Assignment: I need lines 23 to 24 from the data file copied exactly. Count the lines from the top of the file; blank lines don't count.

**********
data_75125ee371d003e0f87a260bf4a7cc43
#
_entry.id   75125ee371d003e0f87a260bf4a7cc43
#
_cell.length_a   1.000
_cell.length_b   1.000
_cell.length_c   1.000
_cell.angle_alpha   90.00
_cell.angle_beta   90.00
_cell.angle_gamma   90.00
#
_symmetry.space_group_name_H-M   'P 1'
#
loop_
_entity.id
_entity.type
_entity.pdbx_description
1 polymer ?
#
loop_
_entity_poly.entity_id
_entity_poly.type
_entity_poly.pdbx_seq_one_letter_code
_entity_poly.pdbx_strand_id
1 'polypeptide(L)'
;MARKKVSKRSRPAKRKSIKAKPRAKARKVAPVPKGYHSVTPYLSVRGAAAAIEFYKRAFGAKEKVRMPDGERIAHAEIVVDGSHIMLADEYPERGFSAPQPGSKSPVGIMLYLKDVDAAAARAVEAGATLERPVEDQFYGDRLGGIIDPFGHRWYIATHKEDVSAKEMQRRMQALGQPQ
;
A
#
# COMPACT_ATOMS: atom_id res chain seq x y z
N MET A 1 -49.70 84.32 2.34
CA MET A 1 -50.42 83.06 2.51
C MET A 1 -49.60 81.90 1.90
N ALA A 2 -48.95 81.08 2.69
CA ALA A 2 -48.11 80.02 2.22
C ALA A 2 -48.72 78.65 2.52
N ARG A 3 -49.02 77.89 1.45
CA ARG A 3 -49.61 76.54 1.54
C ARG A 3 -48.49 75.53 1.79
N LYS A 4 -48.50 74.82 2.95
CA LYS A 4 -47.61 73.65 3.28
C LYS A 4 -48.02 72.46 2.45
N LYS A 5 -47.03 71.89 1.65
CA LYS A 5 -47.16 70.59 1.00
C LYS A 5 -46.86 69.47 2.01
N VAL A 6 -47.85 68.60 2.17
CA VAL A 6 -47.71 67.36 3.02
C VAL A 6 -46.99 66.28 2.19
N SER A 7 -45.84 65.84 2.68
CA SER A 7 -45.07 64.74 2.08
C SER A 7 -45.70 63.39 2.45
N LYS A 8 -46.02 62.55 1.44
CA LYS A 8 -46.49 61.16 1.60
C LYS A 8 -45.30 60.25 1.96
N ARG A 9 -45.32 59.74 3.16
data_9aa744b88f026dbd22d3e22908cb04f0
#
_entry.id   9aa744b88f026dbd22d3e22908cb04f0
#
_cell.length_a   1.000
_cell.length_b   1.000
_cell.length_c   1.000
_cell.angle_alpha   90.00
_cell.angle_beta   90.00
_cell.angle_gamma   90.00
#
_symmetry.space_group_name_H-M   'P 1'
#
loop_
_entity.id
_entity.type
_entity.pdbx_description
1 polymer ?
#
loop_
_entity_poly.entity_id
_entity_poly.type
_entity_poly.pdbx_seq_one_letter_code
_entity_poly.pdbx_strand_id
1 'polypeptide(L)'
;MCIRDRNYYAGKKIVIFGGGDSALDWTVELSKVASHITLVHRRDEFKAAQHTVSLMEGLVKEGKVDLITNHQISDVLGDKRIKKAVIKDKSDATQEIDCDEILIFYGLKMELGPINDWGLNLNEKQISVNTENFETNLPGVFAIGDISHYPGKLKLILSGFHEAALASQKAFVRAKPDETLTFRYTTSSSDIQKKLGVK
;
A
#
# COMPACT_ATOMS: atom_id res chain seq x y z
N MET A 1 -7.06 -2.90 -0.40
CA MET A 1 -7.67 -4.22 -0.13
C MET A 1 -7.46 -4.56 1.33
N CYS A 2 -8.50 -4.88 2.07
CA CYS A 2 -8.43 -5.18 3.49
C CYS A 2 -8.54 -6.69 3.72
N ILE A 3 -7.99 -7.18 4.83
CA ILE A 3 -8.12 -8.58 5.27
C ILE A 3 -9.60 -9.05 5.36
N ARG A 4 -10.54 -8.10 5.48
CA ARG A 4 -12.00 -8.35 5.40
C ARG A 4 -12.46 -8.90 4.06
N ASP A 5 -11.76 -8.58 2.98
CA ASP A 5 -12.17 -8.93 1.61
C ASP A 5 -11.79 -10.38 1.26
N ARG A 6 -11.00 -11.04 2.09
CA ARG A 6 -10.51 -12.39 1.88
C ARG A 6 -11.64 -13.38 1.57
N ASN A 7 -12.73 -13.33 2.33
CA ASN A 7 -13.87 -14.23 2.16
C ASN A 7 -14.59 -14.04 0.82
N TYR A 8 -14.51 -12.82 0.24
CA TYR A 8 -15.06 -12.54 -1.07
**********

_entity_poly.pdbx_seq_one_letter_code
_entity_poly.pdbx_strand_id